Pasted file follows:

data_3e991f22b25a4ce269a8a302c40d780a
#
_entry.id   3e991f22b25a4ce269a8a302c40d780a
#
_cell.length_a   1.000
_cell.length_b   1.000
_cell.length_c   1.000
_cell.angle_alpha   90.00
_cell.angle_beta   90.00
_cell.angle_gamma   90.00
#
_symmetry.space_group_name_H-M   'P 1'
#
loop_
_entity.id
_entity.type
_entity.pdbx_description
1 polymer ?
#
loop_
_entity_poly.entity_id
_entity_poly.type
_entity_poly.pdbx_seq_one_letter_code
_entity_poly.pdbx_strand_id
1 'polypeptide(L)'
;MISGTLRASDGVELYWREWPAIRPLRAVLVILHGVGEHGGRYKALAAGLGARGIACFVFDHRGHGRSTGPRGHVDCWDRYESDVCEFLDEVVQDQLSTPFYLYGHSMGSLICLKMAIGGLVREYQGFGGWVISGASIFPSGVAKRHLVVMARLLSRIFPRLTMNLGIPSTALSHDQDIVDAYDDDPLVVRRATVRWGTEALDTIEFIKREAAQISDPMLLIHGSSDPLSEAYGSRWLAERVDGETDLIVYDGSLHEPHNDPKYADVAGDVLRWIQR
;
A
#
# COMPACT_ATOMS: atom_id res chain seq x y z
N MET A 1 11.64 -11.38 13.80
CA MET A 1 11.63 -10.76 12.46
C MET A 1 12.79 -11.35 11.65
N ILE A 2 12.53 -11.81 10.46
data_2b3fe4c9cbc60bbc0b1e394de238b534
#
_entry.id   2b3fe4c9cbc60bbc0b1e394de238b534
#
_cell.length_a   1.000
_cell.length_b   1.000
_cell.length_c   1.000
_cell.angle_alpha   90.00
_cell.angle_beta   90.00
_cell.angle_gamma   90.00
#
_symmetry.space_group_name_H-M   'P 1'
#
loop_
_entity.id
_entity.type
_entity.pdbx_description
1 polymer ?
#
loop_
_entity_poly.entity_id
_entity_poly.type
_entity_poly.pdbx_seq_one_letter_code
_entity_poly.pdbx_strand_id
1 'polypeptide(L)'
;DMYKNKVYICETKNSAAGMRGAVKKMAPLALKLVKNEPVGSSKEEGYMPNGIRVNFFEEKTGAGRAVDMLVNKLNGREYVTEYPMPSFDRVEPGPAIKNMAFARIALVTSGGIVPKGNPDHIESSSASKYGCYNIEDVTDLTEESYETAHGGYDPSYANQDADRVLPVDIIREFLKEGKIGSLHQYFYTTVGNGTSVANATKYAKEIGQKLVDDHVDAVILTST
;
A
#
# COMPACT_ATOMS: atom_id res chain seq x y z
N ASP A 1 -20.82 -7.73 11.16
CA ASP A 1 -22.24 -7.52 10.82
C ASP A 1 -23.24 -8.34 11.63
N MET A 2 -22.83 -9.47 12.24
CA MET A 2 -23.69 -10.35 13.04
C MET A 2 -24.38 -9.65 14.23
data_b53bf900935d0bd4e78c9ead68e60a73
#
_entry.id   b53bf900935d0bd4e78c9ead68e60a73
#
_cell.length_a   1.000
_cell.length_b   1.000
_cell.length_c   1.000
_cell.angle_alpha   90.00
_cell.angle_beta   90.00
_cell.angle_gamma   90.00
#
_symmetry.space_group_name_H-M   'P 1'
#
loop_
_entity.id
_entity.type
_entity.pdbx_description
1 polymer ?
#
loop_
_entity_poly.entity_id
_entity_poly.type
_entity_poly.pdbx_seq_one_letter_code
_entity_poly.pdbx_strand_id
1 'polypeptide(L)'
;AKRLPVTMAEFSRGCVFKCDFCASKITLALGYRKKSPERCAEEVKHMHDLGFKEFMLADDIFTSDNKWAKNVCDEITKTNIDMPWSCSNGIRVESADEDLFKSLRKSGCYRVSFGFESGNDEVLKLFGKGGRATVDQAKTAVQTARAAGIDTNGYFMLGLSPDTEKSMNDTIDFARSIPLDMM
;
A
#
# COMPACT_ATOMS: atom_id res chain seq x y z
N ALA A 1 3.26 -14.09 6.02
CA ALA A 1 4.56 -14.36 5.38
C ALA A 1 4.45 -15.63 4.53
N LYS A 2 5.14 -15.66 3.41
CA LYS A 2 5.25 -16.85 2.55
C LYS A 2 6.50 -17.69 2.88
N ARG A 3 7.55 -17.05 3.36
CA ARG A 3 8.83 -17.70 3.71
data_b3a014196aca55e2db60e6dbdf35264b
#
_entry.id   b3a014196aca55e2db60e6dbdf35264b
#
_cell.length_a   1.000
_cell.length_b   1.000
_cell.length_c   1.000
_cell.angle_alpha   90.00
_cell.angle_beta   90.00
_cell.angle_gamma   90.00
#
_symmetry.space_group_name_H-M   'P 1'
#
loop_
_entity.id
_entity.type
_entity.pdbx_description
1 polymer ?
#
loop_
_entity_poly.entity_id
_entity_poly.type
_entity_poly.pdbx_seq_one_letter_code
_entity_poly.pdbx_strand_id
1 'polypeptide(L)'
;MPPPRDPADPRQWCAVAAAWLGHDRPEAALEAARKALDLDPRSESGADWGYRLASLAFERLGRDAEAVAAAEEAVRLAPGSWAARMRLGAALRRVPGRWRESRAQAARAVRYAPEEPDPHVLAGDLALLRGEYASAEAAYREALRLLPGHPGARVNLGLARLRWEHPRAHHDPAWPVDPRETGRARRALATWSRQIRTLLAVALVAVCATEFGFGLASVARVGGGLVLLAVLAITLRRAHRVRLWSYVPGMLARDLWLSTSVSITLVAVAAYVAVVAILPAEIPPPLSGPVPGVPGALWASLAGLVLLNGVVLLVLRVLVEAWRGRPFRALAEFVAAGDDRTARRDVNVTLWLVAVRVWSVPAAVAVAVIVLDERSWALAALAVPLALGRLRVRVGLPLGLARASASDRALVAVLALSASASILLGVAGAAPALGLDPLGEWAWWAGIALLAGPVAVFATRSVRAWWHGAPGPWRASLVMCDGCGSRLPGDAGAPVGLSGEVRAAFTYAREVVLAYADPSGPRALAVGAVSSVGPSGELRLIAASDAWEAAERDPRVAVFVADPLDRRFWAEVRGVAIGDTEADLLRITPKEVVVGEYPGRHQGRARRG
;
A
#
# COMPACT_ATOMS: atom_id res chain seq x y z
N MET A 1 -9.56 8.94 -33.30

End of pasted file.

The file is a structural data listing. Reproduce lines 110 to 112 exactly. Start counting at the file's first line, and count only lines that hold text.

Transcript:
#
_entry.id   b3a014196aca55e2db60e6dbdf35264b
#